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Osteoarthritis of the Knee

A normal knee glides smoothly because cartilage covers the ends of the bones that form joints. Osteoarthritis of knee damages this cartilage, progressively wearing it away. The ends of the bones become rough like sandpaper. This damaged cartilage can cause the joint to "stick" or lock and your knee may get painful, stiff and lose range of motion.

If your knee is severely damaged by arthritis or injury, it may be hard for you to perform simple activities such as walking or climbing stairs. You may even begin to feel pain while you're sitting or lying down. Symptoms may include severe knee pain that limits your everyday activities, including walking, going up and down stairs and standing up from a chair. You may find it hard to walk more than a few blocks without significant pain and you may need to use a cane or walker. You may also experience:

  • Moderate or severe knee pain while resting, day or night.
  • Chronic knee inflammation and swelling that doesn't improve with rest or medications.
  • Knee deformity, a bowing in or out of your knee.
  • Knee stiffness or the inability to bend and straighten your knee.

An additional symptom may be failure to get pain relief from non-steroidal anti-inflammatory drugs. These medications, including aspirin and ibuprofen, often are most effective in the early stages of arthritis. Their effectiveness varies from person to person and may become less effective for patients with severe arthritis.

Your surgeon will take your medical history, gather information about your general health and ask you about the extent of your knee pain and your ability to function. A physical examination will be taken to assess your knee motion, stability and strength and overall leg alignment. X-rays may be performed to determine the extent of damage and deformity of your knee. Occasionally, blood tests, an MRI (magnetic resonance imaging) or a bone scan may be needed to determine the condition of the bone and soft tissues of your knee.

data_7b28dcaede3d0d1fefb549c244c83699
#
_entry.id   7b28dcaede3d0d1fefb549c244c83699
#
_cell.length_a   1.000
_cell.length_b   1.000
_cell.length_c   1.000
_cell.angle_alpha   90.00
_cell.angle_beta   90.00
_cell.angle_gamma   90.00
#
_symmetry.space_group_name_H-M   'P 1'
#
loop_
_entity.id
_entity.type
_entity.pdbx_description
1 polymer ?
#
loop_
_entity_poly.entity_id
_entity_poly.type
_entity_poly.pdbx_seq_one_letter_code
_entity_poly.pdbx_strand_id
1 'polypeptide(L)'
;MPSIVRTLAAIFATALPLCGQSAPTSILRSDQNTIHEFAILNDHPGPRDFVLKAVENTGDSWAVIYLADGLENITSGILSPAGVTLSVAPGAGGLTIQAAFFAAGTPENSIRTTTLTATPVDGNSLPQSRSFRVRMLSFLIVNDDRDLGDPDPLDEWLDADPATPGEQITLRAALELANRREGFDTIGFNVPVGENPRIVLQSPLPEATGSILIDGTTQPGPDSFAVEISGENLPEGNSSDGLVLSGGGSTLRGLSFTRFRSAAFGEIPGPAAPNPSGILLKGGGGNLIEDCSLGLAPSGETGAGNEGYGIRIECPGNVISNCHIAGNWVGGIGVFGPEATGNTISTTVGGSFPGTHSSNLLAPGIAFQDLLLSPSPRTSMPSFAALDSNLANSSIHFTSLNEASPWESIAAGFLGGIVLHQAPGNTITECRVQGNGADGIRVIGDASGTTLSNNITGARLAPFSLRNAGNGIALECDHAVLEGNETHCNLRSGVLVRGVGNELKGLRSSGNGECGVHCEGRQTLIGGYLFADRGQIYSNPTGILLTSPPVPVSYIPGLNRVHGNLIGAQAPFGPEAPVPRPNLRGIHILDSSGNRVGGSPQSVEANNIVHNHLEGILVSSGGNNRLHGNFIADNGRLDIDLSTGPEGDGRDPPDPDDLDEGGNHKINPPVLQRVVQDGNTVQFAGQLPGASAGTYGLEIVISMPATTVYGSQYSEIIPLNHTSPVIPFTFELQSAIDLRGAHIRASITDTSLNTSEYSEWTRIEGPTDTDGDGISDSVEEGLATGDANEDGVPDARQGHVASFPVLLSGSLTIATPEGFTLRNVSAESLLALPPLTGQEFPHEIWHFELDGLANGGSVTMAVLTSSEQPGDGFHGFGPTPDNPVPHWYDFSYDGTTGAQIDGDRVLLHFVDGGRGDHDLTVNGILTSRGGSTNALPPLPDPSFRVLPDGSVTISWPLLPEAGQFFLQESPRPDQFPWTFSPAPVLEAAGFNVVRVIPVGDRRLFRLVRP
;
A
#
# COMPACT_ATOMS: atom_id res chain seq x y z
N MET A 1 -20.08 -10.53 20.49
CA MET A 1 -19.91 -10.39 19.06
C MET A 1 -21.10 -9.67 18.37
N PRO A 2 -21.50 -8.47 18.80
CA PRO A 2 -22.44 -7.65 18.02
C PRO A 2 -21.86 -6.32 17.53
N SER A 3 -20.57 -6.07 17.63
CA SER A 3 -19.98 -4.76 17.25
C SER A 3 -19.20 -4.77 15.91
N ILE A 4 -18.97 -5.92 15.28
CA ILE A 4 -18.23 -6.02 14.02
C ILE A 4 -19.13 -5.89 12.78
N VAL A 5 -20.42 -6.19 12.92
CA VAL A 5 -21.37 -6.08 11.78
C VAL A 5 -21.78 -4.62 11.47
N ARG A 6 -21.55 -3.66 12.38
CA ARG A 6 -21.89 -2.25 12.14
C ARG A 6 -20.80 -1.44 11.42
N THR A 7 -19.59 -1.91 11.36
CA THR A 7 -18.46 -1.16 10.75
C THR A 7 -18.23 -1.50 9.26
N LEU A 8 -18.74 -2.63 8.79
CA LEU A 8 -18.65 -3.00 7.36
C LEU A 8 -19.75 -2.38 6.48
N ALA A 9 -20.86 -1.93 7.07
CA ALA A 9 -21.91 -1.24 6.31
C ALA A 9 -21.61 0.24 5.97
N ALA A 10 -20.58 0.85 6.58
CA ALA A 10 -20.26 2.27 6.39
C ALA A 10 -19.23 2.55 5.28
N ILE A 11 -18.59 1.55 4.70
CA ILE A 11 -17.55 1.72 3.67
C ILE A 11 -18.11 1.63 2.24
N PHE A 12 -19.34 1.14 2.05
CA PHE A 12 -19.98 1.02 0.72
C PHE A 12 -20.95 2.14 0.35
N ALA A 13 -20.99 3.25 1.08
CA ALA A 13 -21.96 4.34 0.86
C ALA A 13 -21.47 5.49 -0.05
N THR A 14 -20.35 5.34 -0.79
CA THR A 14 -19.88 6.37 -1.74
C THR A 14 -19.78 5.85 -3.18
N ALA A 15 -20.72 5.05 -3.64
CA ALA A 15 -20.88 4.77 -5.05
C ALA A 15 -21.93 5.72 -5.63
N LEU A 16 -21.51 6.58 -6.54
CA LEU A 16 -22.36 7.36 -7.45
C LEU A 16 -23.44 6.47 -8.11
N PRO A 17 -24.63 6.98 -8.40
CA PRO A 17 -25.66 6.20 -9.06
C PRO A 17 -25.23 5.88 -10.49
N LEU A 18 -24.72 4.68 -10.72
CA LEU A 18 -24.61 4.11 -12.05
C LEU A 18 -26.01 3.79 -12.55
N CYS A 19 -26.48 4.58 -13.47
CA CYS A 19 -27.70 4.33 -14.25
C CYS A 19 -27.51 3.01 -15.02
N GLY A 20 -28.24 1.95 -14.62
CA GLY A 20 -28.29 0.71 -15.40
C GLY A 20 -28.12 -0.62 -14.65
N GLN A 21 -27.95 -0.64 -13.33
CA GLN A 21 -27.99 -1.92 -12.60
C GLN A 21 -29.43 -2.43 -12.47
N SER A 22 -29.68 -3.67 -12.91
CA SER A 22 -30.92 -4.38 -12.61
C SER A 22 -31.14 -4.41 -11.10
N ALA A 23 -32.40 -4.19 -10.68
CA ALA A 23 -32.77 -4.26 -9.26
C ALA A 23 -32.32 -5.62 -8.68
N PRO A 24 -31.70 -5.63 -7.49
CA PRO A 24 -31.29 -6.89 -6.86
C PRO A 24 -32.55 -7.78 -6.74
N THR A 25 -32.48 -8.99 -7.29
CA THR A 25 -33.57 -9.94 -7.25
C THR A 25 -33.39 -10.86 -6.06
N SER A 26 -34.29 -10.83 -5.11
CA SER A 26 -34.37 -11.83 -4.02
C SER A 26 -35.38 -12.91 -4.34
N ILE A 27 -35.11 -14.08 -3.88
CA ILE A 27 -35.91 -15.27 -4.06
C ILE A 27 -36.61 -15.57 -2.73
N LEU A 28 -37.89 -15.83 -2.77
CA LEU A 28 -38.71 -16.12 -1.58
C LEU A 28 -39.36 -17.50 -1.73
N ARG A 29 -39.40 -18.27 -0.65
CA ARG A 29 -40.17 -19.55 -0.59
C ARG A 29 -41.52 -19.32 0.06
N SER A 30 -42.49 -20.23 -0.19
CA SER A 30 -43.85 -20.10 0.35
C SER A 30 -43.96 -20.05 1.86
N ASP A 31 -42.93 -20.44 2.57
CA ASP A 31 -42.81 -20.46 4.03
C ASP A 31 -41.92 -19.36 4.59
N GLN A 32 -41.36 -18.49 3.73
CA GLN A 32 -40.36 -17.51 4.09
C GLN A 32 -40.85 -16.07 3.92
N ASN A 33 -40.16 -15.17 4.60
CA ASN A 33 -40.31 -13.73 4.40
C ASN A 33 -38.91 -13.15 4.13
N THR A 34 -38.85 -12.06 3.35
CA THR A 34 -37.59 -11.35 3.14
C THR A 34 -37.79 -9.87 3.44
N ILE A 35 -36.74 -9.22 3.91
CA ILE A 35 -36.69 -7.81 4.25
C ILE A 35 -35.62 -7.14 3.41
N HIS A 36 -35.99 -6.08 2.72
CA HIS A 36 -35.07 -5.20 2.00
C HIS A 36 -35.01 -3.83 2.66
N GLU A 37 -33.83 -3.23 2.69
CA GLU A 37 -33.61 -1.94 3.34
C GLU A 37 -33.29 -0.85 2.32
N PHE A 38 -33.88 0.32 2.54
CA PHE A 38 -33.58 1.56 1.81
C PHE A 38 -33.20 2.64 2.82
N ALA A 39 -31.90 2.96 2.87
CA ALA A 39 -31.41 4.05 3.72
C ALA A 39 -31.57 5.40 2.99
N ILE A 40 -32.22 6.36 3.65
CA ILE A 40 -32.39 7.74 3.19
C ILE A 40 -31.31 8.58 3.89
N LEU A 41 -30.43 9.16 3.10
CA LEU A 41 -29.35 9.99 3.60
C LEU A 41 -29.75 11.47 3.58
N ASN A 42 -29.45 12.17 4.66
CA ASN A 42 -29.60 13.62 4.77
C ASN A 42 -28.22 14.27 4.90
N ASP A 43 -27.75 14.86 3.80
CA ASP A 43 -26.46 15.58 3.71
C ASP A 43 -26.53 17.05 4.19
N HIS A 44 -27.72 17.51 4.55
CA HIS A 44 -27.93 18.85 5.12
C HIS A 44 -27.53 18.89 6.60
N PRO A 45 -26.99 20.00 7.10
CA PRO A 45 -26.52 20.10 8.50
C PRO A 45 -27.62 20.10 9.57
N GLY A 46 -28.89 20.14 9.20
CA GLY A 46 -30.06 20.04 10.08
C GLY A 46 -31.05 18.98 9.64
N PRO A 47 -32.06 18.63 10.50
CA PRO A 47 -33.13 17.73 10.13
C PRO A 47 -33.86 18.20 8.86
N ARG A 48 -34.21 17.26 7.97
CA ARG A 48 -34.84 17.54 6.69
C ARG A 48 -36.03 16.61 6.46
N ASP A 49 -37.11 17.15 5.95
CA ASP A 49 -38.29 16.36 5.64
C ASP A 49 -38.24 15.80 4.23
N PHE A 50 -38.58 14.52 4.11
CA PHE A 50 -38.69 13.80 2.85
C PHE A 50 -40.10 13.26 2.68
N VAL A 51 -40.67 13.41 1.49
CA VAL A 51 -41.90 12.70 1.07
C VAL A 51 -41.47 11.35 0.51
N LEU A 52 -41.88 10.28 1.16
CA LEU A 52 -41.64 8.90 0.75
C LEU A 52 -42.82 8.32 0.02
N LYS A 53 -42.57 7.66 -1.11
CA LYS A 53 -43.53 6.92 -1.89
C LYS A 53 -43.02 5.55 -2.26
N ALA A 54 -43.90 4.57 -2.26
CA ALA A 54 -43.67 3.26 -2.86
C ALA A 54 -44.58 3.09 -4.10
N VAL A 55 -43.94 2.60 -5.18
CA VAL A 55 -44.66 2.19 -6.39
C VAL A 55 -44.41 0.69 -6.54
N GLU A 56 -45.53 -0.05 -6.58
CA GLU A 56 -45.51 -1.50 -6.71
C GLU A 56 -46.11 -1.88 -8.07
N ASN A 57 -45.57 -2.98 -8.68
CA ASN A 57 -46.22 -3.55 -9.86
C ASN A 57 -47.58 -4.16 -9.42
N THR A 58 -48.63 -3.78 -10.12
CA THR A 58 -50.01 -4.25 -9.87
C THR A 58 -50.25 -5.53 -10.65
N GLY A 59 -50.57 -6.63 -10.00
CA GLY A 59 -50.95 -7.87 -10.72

Medications, changing your activity level and using walking supports may be helpful but if these are not effective, you may want to consider knee surgery. Inability to tolerate or complications from pain medications or failure to substantially improve with other treatments such as cortisone injections, physical therapy or other surgeries may suggest a knee operation. There are two surgical treatments for osteoarthritis of the knee.

An osteotomy is surgery that reshapes the shinbone (tibia) or thighbone (femur) to improve your knee's alignment. The healthy bone and cartilage is realigned to compensate for the damaged tissue. Knee osteotomy surgically repositions the joint, realigning the mechanical axis of the limb away from the diseased area. This lets your knee glide freely and carry weight evenly. Osteotomies may restore knee function and significantly diminish osteoarthritis pain.

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Reviewed by health care specialists at UCSF Medical Center.

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Orthopedics

Arthritis & Joint Replacement Center
1500 Owens St.
San Francisco, CA 94158
Phone: (415) 353–2808
Fax: (415) 885–3862
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